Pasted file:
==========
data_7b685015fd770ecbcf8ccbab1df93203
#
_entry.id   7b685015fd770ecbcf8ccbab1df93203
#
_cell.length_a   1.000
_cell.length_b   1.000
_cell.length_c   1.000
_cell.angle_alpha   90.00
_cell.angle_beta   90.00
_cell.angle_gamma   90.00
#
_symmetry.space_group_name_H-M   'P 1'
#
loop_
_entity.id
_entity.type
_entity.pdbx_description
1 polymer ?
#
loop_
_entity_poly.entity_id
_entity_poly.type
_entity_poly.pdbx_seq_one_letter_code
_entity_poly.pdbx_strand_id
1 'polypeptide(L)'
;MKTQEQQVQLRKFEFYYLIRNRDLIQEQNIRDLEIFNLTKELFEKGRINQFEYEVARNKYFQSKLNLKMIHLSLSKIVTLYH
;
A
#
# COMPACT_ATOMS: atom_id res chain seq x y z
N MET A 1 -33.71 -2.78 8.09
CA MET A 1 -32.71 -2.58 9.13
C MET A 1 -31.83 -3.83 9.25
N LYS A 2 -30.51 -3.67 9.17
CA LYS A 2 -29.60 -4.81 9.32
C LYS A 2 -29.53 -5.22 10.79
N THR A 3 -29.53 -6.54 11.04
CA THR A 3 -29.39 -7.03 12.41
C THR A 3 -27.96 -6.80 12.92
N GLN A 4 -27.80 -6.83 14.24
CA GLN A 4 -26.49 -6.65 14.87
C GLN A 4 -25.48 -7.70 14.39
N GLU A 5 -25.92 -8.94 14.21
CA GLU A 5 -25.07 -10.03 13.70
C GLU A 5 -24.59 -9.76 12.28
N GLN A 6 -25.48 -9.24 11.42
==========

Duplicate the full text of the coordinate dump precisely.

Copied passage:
data_7b685015fd770ecbcf8ccbab1df93203
#
_entry.id   7b685015fd770ecbcf8ccbab1df93203
#
_cell.length_a   1.000
_cell.length_b   1.000
_cell.length_c   1.000
_cell.angle_alpha   90.00
_cell.angle_beta   90.00
_cell.angle_gamma   90.00
#
_symmetry.space_group_name_H-M   'P 1'
#
loop_
_entity.id
_entity.type
_entity.pdbx_description
1 polymer ?
#
loop_
_entity_poly.entity_id
_entity_poly.type
_entity_poly.pdbx_seq_one_letter_code
_entity_poly.pdbx_strand_id
1 'polypeptide(L)'
;MKTQEQQVQLRKFEFYYLIRNRDLIQEQNIRDLEIFNLTKELFEKGRINQFEYEVARNKYFQSKLNLKMIHLSLSKIVTLYH
;
A
#
# COMPACT_ATOMS: atom_id res chain seq x y z
N MET A 1 -33.71 -2.78 8.09
CA MET A 1 -32.71 -2.58 9.13
C MET A 1 -31.83 -3.83 9.25
N LYS A 2 -30.51 -3.67 9.17
CA LYS A 2 -29.60 -4.81 9.32
C LYS A 2 -29.53 -5.22 10.79
N THR A 3 -29.53 -6.54 11.04
CA THR A 3 -29.39 -7.03 12.41
C THR A 3 -27.96 -6.80 12.92
N GLN A 4 -27.80 -6.83 14.24
CA GLN A 4 -26.49 -6.65 14.87
C GLN A 4 -25.48 -7.70 14.39
N GLU A 5 -25.92 -8.94 14.21
CA GLU A 5 -25.07 -10.03 13.70
C GLU A 5 -24.59 -9.76 12.28
N GLN A 6 -25.48 -9.24 11.42